Ministers are being urged to undertake a radical shake-up of Scottish education, BBC Scotland has learned.
By Seonag MacKinnon
BBC Scotland education correspondent
A report due to be released this week calls for testing of more pupils, abolition of Standard Grades and the launch of a new broad-ranging leavers certificate.
Ministers say they will consider the report carefully but won't make any further comment on the document until publication at 1600 GMT on Tuesday.
International experts are flying into Scotland for the event.
The report from the Organisation for Economic Co-operation and Development (OECD), an international research body, is separate from a limited report it released last week, which indicated Scottish pupils are not doing as well as they used to in three key subjects.
The new document, Quality and Equity of Schooling in Scotland, is a special one-off major report commissioned by former education minister Peter Peacock.
The broad-ranging study highlights many strengths of our education system - but also serious problems such as the large number of pupils who do badly at school and end up doing little or nothing when they leave.
It says there are other countries which are more successful in educating children from disadvantaged backgrounds.
The report's authors say our secondaries are too academic and should go much further to ensure pupils have the chance to begin learning a trade or skill
The document states: "Who you are in Scotland is far more important than what school you attend, and at present Scottish schools are not strong enough to ensure who you are does not count."
All children should be tested, it argues, so that there is reliable evidence of what progress they and their schools are making.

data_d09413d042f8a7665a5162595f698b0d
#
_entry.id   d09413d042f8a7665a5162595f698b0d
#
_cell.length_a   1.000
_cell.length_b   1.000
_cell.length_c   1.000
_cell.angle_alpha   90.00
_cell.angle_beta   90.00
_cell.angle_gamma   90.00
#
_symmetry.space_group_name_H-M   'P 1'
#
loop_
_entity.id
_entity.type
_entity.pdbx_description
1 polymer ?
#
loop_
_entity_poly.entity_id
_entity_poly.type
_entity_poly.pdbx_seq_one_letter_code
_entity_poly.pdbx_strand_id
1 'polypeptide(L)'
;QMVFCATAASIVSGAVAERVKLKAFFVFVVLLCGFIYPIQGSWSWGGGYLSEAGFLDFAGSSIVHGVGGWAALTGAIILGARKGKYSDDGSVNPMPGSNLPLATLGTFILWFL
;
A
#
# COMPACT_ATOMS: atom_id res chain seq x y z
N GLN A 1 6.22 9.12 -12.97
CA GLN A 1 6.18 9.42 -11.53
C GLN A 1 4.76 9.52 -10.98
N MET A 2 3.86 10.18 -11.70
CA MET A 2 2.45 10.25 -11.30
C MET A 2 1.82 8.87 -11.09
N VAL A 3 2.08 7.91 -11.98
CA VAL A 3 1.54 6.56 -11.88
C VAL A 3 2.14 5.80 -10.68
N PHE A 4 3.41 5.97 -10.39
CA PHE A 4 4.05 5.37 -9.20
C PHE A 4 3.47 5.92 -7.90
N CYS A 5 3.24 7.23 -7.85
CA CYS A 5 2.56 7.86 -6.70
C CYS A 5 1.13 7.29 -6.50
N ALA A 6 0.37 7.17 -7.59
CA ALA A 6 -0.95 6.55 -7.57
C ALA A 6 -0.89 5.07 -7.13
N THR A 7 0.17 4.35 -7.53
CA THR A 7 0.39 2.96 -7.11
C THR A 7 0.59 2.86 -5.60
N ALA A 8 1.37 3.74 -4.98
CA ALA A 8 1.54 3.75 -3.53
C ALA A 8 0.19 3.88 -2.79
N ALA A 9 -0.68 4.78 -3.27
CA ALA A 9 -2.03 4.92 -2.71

Researchers propose this is done by rolling out the Scottish Survey of Achievement which is carried out by independent education staff who visit schools. At present the SSA assesses only a sample of children. The report says this test data should be used to hold to account the local authorities given money by the Scottish Government to run our schools.
It states: "There is (also) a concern that without reliable data on student achievement and school performance throughout Scotland the suitability and effectiveness of the current methodology for distributing grants to local authorities cannot be tested."
Although the authorities - and schools - would be held to account more under the document's proposals - they would in return have more autonomy over staff and the curriculum.
The researchers are calling for phasing out of Standard Grades
The report's authors say our secondaries are too academic and should go much further to ensure pupils have the chance to begin learning a trade or skill.
They also say children should not necessarily be sent to college to do this vocational education - teaching them on site would be more socially inclusive.
Standard Grades should be phased out, the OECD report says, partly because the lower levels do not have much status and act as a block on the development of vocational education in schools.
The researchers are calling for the launch of a Scottish Certificate of Education - a "graduation" certificate for young people in schools, colleges or jobs to mark completion of an approved programme of studies or training.
They also challenge the value of some current courses, set up by exam body the Scottish Qualifications Authority.
These, they said, have been set up with input from "institutions that do not deliver the product and have no connection with the consumers, either teachers or students, while exercising very considerable influence over design".
Responding to the report, Professor Douglas Weir, of Strathclyde University, said: "We already have a big improvement programme under way in Scottish schools.
"If the government uses this report to divert us from that I would be concerned. Testing more pupils for example is controversial."